The arrival of a new baby is often accompanied by certain expectations – the perfect birth plan, for example, or ideas around the outfit your little bundle of joy will wear going home from the hospital, and visions of breastfeeding calmly and with ease. However, as most mothers discover, newborns come with surprises.
Breastfeeding may be one of the most difficult hurdles that many mothers of new babies have to overcome, even when it is not their first child. This is according to Sr Ana Frawley, who owns and runs two mother and baby wellness clinics at Netcare Mulbarton and Netcare Sunward Park hospitals, and who has specialised in lactation for 11 out of her 25 years as a midwife.
“Breastfeeding is a natural process but that does not mean it is instinctual – it is in fact a learned skill, which requires practice. There was a time when girls would grow up observing mothers breastfeeding their children, in families and communities, and such exposure would be educational. However, modern day life is very different and many women do not have the opportunity to learn by example in this way.
“Furthermore, just as every pregnancy is different, so too is every baby. It is therefore important that mothers manage their expectations and prepare themselves for the strong possibility that they will need help in getting breastfeeding right,” she says.
|Sr Ana Frawley has specialised in lactation for 11 out of her 25 years as a midwife.
It’s baby’s earliest form of communication
“Once you’ve found your groove with breastfeeding, it becomes the most wonderful form of communication between you and your baby, over and above the important nutritional benefits that it provides to their developing bodies. When breastfeeding, you offer your baby the support they need, giving them their first experience of this type of interaction,” says Sr Frawley.
“As time passes, your baby may well use breastfeeding to offer you support in return – I have seen this first-hand in my practice, for example when a mom who was upset about an unrelated issue was comforted by her little 12-month-old. He sat next to her as she cried and waited until she was a little calmer, then latched to her breast for just a moment before getting down and exploring the room. This baby was not hungry but was trying to comfort her in the way he was used to being comforted.”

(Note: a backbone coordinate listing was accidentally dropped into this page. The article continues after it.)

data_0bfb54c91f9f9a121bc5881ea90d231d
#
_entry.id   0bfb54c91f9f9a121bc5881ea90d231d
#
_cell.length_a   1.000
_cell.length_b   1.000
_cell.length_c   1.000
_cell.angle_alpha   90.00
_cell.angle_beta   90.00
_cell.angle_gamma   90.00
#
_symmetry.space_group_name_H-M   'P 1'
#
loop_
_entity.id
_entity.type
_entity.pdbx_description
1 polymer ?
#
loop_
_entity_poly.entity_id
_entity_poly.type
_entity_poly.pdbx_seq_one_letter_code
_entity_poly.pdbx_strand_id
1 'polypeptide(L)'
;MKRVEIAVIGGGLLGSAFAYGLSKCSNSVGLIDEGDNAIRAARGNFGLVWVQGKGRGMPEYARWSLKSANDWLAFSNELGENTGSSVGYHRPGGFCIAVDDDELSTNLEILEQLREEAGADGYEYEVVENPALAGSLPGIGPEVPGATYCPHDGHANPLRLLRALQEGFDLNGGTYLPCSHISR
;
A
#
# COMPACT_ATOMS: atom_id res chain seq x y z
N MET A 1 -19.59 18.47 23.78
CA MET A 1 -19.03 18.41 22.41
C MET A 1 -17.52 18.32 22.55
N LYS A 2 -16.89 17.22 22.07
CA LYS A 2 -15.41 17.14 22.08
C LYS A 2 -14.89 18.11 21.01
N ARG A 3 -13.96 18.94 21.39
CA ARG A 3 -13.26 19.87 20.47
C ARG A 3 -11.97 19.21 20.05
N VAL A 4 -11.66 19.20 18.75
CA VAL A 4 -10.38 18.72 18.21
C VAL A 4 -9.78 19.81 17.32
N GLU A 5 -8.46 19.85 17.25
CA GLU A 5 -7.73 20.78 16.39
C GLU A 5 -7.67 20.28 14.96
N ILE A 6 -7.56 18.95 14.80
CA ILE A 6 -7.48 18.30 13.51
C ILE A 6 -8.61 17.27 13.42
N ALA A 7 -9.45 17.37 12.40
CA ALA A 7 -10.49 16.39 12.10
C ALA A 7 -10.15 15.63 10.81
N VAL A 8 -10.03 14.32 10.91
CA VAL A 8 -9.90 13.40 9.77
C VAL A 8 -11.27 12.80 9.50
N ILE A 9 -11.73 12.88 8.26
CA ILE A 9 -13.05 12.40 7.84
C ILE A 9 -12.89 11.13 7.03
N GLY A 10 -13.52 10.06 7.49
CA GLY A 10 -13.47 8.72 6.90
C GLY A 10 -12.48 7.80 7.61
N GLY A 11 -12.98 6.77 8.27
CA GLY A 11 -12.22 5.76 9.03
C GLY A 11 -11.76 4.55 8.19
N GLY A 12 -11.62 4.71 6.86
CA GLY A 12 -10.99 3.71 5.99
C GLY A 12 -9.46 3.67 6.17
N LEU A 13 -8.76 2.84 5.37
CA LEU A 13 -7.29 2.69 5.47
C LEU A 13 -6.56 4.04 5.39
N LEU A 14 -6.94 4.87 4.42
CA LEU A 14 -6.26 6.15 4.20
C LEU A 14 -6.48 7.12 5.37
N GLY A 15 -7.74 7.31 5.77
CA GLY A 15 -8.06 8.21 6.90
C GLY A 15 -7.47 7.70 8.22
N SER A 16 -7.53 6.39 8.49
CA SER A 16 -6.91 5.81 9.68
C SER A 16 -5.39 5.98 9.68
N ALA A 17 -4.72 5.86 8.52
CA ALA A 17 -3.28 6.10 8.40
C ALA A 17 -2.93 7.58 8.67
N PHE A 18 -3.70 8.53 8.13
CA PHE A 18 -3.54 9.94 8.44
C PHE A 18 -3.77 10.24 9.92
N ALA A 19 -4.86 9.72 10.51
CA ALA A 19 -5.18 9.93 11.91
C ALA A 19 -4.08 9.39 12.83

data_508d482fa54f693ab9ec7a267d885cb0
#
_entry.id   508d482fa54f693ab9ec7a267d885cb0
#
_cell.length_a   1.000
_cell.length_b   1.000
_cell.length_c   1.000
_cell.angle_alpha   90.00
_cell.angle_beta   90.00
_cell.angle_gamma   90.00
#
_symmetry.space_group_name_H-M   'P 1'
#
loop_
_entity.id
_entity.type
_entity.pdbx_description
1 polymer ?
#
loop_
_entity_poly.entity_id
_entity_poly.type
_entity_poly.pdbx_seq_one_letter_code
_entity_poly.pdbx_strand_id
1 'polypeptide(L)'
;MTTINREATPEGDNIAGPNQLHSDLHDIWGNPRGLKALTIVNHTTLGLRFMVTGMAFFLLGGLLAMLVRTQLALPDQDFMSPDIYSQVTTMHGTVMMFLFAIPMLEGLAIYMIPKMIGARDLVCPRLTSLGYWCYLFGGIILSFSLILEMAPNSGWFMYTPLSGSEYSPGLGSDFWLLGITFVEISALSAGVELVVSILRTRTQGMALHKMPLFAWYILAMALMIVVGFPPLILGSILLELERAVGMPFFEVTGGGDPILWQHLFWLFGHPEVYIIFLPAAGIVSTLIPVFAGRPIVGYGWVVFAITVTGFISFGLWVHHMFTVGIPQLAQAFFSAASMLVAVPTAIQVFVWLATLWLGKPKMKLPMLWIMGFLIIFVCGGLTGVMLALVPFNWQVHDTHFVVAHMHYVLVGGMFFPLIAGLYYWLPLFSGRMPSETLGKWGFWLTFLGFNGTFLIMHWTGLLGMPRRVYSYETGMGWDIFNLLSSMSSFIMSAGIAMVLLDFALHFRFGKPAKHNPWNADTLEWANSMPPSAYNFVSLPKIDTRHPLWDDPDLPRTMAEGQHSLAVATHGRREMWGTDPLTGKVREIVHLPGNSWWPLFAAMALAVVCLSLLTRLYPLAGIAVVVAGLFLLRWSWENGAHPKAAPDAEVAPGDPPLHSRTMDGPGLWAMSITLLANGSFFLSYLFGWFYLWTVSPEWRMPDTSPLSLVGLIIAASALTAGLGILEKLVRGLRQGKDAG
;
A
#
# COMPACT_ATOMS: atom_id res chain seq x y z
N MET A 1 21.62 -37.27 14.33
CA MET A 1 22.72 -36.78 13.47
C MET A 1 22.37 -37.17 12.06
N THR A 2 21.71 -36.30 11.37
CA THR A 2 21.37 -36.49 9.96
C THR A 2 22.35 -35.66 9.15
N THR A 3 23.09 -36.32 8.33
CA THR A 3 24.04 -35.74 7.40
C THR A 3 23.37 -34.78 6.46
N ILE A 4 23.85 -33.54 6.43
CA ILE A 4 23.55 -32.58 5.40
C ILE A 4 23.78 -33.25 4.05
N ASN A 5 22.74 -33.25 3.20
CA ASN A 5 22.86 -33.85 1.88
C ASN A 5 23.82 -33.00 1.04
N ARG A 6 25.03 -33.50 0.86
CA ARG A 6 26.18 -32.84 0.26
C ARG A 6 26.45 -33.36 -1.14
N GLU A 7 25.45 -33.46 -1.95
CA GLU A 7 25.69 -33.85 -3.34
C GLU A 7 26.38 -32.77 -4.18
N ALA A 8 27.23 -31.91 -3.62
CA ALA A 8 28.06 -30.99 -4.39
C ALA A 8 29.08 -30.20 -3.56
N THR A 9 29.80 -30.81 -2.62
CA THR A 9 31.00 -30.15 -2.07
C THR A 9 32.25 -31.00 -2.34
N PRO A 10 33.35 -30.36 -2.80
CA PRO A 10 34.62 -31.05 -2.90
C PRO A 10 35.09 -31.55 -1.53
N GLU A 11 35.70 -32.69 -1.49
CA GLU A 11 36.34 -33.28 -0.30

Sr Frawley notes that consulting a lactation specialist from the outset can make the experience far simpler and less stressful. She points out that while there are some women who are fortunate enough to have a smooth start to breastfeeding, many need help and the sooner they get it, the better.
Am I doing it right?
Sr Frawley says there are three simple guidelines to help first-time mothers with breastfeeding concerns:
- Baby needs to feed eight to 12 times in 24 hours.
- There should be a minimum of six wet nappies in 24 hours.
- There should be two to three poo nappies in 24 hours within the first six weeks of birth, thereafter the poo nappies become less frequent – up to once in seven to 10 days is considered normal. More frequently than this is no cause for concern, provided the stool has a granular or seed-like appearance, as with diarrhoea there are no ‘seeds’ in the stool, in which case medical attention should be sought.